John Fabian Witt: The Legal History Roundtable series opened the academic year with a lecture by Witt, the Allen H. Duffy Class of 1960 Professor of Law at Yale University. In honor of Constitution Day, he presented the talk, “Two Humanitarianisms.” Witt’s most recent book, Lincoln’s Code: The Laws of War in American History, was awarded the 2013 Bancroft Prize, was a finalist for the Pulitzer Prize, and was selected for the ABA’s Silver Gavel Award.
Michael E. Capuano ’77 and Kent Greenfield: In October, the US Congressman and Somerville native, left, joined Professor Greenfield for Conversations@BCLaw, the second in a new BC Law series featuring alumni who are leading figures in politics. Capuano is serving his ninth term as a representative for Massachusetts’ Seventh District, which includes 75 percent of Boston. He was named to the House Ethics Committee in 2013.
Lynne Stewart: The former civil rights lawyer known for representing unpopular defendants and who was herself incarcerated for her overzealous defense of her client, 1993 World Trade Center bombings suspect Omar Abdel-Rahman, spoke in November. She received a compassionate release in 2013 after eight years in prison following a terminal cancer diagnosis. She still advocates for representation of defendants, no matter how despicable the charges against them.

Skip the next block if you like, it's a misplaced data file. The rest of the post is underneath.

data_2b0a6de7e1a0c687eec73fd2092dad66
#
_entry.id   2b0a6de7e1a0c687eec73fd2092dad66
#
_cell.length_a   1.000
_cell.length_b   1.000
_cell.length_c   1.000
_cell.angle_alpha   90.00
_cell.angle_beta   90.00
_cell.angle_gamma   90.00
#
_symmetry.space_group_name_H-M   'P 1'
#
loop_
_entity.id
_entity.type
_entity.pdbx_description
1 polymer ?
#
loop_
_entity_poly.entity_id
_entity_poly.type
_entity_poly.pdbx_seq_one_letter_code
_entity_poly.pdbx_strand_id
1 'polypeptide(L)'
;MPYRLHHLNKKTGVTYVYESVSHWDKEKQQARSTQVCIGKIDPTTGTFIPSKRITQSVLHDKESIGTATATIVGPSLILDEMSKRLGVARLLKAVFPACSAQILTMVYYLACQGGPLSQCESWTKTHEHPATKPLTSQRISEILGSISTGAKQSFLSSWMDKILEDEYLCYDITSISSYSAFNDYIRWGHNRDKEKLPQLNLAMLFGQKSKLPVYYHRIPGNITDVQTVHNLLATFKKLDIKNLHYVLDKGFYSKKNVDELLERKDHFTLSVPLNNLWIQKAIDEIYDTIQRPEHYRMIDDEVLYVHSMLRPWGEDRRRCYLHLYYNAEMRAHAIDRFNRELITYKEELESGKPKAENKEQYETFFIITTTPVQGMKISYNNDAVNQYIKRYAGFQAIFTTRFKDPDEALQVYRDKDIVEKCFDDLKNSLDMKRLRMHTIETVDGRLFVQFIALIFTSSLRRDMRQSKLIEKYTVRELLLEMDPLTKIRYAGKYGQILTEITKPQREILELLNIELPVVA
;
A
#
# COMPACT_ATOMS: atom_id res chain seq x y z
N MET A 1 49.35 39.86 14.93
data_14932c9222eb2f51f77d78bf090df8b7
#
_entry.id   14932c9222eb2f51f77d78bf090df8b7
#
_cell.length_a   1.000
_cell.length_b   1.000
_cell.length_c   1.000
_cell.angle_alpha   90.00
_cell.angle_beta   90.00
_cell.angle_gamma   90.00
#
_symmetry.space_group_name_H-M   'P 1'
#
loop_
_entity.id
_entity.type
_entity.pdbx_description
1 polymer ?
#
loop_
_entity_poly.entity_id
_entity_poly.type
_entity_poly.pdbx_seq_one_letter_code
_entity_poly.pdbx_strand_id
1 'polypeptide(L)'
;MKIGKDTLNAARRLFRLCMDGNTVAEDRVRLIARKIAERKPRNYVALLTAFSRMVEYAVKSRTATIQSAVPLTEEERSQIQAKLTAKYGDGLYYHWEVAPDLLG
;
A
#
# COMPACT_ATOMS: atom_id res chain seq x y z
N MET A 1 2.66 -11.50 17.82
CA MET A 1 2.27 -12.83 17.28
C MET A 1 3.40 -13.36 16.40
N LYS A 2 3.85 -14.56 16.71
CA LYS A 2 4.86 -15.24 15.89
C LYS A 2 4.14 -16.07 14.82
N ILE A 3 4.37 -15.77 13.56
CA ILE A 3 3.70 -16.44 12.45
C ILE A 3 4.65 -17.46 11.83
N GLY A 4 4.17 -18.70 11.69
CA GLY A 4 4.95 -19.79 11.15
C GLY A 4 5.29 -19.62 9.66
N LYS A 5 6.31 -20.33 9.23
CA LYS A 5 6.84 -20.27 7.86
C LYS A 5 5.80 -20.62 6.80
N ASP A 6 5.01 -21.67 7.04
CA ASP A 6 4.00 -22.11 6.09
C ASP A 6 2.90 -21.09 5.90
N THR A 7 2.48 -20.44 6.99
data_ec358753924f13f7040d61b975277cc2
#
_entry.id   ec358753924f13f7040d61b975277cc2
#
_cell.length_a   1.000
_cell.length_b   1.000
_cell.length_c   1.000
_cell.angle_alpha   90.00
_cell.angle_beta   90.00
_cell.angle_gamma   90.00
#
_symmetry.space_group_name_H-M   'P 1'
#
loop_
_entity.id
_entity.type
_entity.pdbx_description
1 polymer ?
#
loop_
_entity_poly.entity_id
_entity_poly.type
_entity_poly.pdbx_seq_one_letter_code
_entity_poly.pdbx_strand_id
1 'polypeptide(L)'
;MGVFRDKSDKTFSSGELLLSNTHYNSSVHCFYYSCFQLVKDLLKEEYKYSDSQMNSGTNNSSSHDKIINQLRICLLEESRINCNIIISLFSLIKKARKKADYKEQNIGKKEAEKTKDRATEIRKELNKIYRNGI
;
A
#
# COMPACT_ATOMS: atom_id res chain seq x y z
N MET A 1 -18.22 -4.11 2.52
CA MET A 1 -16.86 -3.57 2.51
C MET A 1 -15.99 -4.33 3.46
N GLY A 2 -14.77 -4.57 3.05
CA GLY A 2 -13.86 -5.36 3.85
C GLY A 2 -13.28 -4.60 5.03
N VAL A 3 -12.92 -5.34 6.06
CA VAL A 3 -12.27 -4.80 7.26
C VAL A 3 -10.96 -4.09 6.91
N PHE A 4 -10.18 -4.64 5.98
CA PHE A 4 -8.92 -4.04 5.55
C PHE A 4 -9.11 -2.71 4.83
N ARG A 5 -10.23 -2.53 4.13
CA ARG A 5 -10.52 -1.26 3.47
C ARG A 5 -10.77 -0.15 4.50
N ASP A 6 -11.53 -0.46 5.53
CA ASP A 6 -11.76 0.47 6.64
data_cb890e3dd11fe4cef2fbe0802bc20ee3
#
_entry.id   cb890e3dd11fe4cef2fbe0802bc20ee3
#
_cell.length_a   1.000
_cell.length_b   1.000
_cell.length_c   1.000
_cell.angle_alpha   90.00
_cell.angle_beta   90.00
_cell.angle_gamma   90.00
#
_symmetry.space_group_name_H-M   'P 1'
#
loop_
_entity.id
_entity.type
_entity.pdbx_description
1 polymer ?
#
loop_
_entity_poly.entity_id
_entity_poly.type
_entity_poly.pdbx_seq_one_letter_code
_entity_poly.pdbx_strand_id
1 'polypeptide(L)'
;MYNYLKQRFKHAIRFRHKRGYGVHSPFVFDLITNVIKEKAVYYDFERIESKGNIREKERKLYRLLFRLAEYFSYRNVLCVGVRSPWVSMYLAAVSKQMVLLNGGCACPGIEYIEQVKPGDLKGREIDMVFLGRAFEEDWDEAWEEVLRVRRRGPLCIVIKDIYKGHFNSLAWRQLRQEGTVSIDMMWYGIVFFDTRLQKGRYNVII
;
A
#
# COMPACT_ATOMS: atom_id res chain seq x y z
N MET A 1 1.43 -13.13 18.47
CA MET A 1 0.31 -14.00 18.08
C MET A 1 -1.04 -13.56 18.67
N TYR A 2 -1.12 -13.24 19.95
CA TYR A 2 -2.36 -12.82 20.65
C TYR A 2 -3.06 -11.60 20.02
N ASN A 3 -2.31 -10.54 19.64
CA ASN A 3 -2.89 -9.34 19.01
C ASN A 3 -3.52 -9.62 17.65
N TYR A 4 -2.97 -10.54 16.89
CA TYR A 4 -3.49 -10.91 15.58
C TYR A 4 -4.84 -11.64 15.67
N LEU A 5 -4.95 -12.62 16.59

Charlotte Whitmore and Eugene Gilyard: Released from prison in 2013 after serving fifteen years for a murder he didn’t commit, Gilyard owes a special debt to Professor Whitmore of BC Law’s Innocence Program, whose investigative efforts while a staff attorney for the Pennsylvania Innocence Project, helped secure his release. Gilyard, speaking without bitterness or rancor and carrying a message to never give up hope, told his story to a rapt BC Law crowd in October.
Michael Dukakis: The former Massachusetts governor, an early advocate of accessible healthcare, is still calling for improvements. In a November visit, he championed a fully implemented Affordable Care Act, more community health centers to provide free care, and a dramatically simplified system. Boston hospitals employ hundreds of workers whose only job is to argue with insurance companies, he said. “If we just simplified, we’d save billions.”